Working in Costa Rica

For many expatriates wanting to make an escape abroad, the only thing standing in their way is steady employment. Costa Rica can be a tricky place to find a job, especially when dealing with the country’s strict labor laws. There are many things to think about and consider when trying to work in Costa Rica.

Working Legally in Costa Rica

Costa Rica boasts an extremely low unemployment rate, and this is mostly thanks to the many labor laws in place to keep jobs in the hands of Costa Rican citizens. This can make finding legal employment in Costa Rica a real headache for expats. However, there are many ways to legally make a living in Costa Rica:

  • Telecommute– Pick up your job and take it with you! If you currently work as a writer, programmer, designer, consultant, or any other type of employment that can be done from home, this is a great option to continue in Costa Rica. Even if you don’t already telecommute to work, you might consider applying to telecommute jobs based outside of Costa Rica, since the working laws have no jurisdiction over employment based in other countries. Also, the money you make will most likely be higher than any salary you would earn here.
  • Investor (Inversionista) Residency– Investors are legally allowed to own their own business, earn an income from said business, and also work in the business that they own.
  • Representative (Representante) Residency-This type of residency is exclusively offered to company directors, and it allows these executives the right to work in a company here in Costa Rica.
  • Retiree (Pensionado)/Annuity (Rentista) Residency– While not allowed to actually work in Costa Rica, the Pensionado/Retista Residency allows the holder to own and collect income from a business in Costa Rica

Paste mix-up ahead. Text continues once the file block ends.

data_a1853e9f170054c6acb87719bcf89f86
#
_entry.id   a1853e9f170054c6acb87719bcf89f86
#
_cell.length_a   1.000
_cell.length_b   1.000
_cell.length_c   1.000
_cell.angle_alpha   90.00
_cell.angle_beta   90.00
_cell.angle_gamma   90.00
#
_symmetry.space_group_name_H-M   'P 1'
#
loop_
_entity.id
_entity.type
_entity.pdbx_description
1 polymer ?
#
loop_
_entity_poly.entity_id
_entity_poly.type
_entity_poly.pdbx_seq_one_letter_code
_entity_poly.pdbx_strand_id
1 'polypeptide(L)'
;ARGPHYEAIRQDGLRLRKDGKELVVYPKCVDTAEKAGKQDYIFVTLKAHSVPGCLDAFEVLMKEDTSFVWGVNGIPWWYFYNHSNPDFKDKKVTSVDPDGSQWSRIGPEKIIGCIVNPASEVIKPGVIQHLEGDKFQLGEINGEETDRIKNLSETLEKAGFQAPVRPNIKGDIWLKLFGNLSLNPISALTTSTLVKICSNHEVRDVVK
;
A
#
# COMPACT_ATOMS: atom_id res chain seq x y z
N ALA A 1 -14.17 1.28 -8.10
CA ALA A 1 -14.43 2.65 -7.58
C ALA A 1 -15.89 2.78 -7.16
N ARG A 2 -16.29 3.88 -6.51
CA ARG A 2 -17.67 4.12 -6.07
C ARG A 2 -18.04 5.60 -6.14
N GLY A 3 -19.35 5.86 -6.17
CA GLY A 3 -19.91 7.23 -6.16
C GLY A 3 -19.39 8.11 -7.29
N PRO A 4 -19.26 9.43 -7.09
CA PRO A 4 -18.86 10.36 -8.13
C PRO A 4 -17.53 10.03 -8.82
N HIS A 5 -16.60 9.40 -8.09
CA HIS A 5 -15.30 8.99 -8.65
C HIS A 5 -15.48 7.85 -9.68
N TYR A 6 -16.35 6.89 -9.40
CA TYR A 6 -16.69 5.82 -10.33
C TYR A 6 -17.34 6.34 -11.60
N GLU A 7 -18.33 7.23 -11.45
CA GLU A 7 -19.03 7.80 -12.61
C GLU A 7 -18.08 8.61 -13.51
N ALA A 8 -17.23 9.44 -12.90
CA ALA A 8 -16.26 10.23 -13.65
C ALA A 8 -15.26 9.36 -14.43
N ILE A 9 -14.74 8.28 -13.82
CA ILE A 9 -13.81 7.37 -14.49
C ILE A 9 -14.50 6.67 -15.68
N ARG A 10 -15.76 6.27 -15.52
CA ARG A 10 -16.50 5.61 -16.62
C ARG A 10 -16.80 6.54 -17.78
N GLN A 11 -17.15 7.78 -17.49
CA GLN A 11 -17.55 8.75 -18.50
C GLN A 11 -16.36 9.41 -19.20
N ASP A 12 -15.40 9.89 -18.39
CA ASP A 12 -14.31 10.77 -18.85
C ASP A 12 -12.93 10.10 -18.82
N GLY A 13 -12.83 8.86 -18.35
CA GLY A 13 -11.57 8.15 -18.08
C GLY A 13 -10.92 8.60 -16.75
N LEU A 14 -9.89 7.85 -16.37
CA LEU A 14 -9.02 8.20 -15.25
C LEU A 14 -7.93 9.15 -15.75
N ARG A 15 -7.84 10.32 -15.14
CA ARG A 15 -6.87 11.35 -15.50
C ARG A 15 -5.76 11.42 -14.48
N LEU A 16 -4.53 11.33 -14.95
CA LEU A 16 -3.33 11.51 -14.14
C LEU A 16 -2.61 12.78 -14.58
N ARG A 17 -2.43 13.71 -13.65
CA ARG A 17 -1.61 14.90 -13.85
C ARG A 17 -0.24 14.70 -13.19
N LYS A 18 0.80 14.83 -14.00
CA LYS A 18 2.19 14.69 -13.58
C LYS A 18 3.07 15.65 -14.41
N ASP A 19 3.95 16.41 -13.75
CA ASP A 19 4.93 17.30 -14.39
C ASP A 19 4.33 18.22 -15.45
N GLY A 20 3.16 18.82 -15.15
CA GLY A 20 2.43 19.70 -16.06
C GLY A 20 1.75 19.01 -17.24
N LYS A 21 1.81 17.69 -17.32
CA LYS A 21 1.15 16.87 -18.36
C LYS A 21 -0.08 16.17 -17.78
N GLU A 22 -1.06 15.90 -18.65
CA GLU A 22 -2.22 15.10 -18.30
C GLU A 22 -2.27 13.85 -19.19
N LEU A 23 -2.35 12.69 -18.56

• Permanent Residency– Permanent residents face no employment restrictions and garner the same rights offered natural born Costa Rican citizens. Permanent residency is usually achieved through a close connection with a Costa Rican citizen, such as a marriage to a citizen or giving birth in Costa Rica. Additionally, other types of residents (inversionista, representante, pensionado, rentista) are allowed the option of upgrading their residency to permanent after a number of years.

People who do no fit in any of the above categories can still apply for a work permit in Costa Rica, but they are very difficult to acquire. Businesses offering to to hire foreign workers must also be willing to deal with the legalities involved in getting their employees work permits. Jobs not offering to grant you a work visa should be avoided—working without a permit or staying in Costa Rica with only your tourist visa could result in an arrest or deportation.

People Who Can Apply for Work Permits

  • Foreign nationals who would like work experience in Costa Rica
  • Foreign nationals looking for domestic servant employment
  • Foreign nationals wanting asylum
  • Foreign nationals seeking Costa Rican legal residence
  • Foreign nationals seeking a conditional permanent resident permit

Necessary Documents for a Work Permit Application

Those seeking a work permit in Costa Rica need provide the following documents and information:

  • Deposit money
  • Four passport sized photographs
  • Fingerprints
  • Letter from your current or potential Costa Rican employer providing your salary, job description, contract, and terms and conditions.
  • Department of Immigration application form, authenticated by a lawyer and given to the General Direction of Immigration